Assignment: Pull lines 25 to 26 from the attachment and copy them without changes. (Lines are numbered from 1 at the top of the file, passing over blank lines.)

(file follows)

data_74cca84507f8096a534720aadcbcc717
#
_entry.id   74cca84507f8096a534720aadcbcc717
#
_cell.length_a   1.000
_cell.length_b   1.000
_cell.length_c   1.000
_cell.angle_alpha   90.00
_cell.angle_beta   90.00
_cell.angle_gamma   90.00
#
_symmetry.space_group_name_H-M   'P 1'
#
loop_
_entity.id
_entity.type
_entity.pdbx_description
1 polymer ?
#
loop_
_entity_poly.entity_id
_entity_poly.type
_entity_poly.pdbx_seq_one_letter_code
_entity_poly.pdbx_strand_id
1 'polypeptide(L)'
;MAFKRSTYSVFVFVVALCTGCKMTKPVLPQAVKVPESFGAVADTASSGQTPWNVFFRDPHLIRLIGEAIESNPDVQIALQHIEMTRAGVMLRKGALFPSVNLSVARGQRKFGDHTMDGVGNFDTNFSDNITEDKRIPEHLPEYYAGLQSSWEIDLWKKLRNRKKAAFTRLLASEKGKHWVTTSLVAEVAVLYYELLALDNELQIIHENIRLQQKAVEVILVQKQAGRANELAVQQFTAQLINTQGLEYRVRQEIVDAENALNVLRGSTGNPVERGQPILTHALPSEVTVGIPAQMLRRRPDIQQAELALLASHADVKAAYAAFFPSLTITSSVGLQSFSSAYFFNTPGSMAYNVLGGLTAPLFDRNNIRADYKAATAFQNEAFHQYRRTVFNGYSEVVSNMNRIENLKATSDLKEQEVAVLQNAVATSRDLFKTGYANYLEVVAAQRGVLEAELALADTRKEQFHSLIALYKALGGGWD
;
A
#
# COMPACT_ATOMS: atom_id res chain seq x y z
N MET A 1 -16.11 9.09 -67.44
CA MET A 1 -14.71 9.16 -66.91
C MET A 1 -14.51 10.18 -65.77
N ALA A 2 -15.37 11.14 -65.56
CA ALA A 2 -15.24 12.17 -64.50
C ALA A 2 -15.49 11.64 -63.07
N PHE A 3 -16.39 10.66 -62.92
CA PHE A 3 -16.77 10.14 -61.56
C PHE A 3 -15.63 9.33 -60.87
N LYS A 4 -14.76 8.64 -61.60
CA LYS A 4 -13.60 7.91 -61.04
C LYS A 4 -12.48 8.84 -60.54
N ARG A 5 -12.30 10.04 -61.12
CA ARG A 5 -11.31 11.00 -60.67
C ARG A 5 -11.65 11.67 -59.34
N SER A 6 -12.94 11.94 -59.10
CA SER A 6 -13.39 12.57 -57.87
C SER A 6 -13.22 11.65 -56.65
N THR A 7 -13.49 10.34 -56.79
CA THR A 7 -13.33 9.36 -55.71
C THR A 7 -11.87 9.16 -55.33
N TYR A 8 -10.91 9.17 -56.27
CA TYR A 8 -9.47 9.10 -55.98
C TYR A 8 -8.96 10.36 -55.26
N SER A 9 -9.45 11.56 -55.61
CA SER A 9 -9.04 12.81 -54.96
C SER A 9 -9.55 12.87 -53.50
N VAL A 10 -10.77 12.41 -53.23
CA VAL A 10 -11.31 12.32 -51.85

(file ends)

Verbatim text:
1 'polypeptide(L)'
;MAFKRSTYSVFVFVVALCTGCKMTKPVLPQAVKVPESFGAVADTASSGQTPWNVFFRDPHLIRLIGEAIESNPDVQIALQHIEMTRAGVMLRKGALFPSVNLSVARGQRKFGDHTMDGVGNFDTNFSDNITEDKRIPEHLPEYYAGLQSSWEIDLWKKLRNRKKAAFTRLLASEKGKHWVTTSLVAEVAVLYYELLALDNELQIIHENIRLQQKAVEVILVQKQAGRANELAVQQFTAQLINTQGLEYRVRQEIVDAENALNVLRGSTGNPVERGQPILTHALPSEVTVGIPAQMLRRRPDIQQAELALLASHADVKAAYAAFFPSLTITSSVGLQSFSSAYFFNTPGSMAYNVLGGLTAPLFDRNNIRADYKAATAFQNEAFHQYRRTVFNGYSEVVSNMNRIENLKATSDLKEQEVAVLQNAVATSRDLFKTGYANYLEVVAAQRGVLEAELALADTRKEQFHSLIALYKALGGGWD